When you think of competitors to Netflix (NASDAQ:NFLX), the first things that might come to mind are Amazon.com's (NASDAQ:AMZN) Instant Video service and other video streaming services like Hulu. If you were to ask Netflix CEO Reed Hastings about the company's competition, however, he might give you a different answer. Last June, Time Warner's (NYSE:TWX.DL) HBO was singled out as Netflix's "biggest, long-term competitor for content" in an investor relations document on the company's long-term view of its business.
What this means is that HBO presents a threat not only to Netflix in regard to where viewers are getting their entertainment, but also to the content that Netflix is able to offer. The cable network can secure exclusive contracts that limit the content that Netflix can stream, it can develop shows such as "Game of Thrones" that draw in viewers, and it can even bid against Netflix for original content. At one point, there was a chance that Netflix's Emmy and Golden Globe-winning "House of Cards" could have aired on HBO instead.
How fierce is the competition?
In the ongoing battle between Netflix and HBO, HBO has the advantage of having a brand with a 40-year history and being one of the biggest draws in premium cable. While Netflix has definite momentum behind it and has garnered acclaim for exclusives such as "House of Cards" and the Oscar-nominated documentary The Square, HBO has been producing high-quality originals for decades. Despite Netflix's advances, it still has a way to go if it plans to overtake HBO.
While there have been a few reports in the last year of Netflix making significant headway, these have come with caveats or were soon subject to corrections. A claim that Netflix had surpassed HBO in subscribers was eventually clarified to point out that it only covered subscribers in the United States; worldwide, HBO still has a solid lead on Netflix. Likewise, a recent claim that Netflix was gaining subscribers while HBO was losing them was corrected to show that the actual loss was occurring with the number of households subscribing to premium channels, but that those who subscribe are subscribing to more channels than before.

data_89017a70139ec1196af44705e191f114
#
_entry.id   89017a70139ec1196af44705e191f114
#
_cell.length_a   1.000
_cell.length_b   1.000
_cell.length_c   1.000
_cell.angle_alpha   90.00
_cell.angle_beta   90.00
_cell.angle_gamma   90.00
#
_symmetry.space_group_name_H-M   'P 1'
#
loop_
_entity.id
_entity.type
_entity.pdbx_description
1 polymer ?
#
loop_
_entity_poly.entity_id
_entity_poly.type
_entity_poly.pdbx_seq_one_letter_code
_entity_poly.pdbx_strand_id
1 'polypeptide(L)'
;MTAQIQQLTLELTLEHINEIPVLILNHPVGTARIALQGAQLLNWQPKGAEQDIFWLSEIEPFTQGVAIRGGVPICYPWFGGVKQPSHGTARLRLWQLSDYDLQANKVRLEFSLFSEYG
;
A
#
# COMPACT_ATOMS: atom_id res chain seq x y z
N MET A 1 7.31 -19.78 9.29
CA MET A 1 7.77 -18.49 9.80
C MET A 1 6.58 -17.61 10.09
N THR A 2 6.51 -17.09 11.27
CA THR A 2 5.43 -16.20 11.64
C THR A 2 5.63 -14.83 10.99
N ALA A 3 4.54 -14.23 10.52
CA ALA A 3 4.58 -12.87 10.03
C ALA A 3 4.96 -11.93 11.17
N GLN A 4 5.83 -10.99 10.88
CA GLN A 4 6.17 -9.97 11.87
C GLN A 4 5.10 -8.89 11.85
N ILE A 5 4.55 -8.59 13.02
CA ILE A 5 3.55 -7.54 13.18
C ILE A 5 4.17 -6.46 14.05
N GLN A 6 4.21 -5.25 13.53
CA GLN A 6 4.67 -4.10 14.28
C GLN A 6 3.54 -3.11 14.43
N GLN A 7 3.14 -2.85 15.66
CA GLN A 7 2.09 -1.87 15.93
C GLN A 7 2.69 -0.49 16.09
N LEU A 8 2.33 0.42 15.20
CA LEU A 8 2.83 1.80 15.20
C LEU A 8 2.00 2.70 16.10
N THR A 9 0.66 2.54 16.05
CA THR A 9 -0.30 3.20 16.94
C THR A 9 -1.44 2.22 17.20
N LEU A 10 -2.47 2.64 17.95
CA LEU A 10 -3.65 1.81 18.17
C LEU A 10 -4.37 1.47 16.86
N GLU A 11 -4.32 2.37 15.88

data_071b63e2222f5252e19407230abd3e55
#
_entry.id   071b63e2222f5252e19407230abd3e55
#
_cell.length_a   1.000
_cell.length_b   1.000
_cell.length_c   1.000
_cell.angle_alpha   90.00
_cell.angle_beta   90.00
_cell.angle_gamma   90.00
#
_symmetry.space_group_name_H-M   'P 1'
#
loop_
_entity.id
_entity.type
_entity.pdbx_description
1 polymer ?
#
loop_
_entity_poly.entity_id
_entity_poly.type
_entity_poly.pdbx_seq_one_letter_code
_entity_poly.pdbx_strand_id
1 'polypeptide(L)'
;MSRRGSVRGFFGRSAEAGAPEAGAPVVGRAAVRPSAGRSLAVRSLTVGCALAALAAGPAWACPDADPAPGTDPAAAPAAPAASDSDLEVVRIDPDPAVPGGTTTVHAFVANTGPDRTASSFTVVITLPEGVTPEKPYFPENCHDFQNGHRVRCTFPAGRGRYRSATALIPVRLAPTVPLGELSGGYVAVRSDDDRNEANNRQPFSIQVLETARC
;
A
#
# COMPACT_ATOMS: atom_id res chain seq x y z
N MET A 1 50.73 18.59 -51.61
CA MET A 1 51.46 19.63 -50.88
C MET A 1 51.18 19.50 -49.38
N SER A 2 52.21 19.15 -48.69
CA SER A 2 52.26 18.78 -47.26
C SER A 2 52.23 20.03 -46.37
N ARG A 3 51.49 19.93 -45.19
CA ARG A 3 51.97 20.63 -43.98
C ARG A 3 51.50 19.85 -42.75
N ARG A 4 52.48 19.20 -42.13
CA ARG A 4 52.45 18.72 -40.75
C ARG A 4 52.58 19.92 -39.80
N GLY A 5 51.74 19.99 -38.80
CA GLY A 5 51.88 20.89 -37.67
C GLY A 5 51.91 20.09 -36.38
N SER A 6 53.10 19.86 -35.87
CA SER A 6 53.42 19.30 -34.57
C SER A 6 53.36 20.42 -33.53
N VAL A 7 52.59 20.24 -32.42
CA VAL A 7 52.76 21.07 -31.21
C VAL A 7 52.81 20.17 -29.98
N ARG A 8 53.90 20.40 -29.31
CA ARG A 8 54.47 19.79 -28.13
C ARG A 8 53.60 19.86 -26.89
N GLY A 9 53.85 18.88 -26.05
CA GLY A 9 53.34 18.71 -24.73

There is definitely competition between the two in regard to original content, but that competition might not be as heated as it's sometimes made out to be. Furthermore, Netflix seems much more interested in touting the intensity of the competition than HBO is.
What about Amazon?
It's important to remember that even Netflix identifies HBO as a "competitor for content," which is a bit different than being a competitor for subscribers. While some viewers may choose HBO and HBO Go as an entertainment option instead of Netflix, the differences between the cable channel and the streaming service are significant enough that many would opt to simply have both. When it comes to competition for subscribers, Amazon is a much bigger competitor than HBO.
Amazon competes with Netflix for content as well, though this is more for third-party content than original series. Examples of this would be Amazon signing a contract with Viacom (NASDAQ:VIA) for its shows when the Viacom/Netflix contract expired, or Amazon's recent acquisition of all three seasons of "Veronica Mars" in advance of the launch of the Veronica Mars feature film. Given how important original content is to the identity that Netflix is building for itself, though, it's easy to understand why it plays up its rivalry with HBO more than the competition it receives from Amazon Instant Video.
The HBO model
If there isn't a huge heated back-and-forth competition between HBO and Netflix, why does the streaming service act like there is? The answer is likely that it is trying to keep pressure on HBO because the cable channel serves as the best example of what Netflix wants to become. With plans to spend over $3 billion on content this year and over $6.2 billion in the next 36 months, the company wants to cement itself as the streaming destination for HBO-like high-quality originals and third-party content that viewers want to see.
The pressure that Netflix puts on HBO not only serves to remind viewers that the company holds itself up to HBO standards, but also to keep Netflix itself on track. Even if the rivalry between Netflix and HBO is a little one-sided at the moment, the drive for greater quality and increased acquisitions that it creates will only serve to improve the service in the long run.
John Casteele has no position in any stocks mentioned. The Motley Fool recommends Amazon.com and Netflix. The Motley Fool owns shares of Amazon.com and Netflix. Try any of our Foolish newsletter services free for 30 days. We Fools may not all hold the same opinions, but we all believe that considering a diverse range of insights makes us better investors. The Motley Fool has a disclosure policy.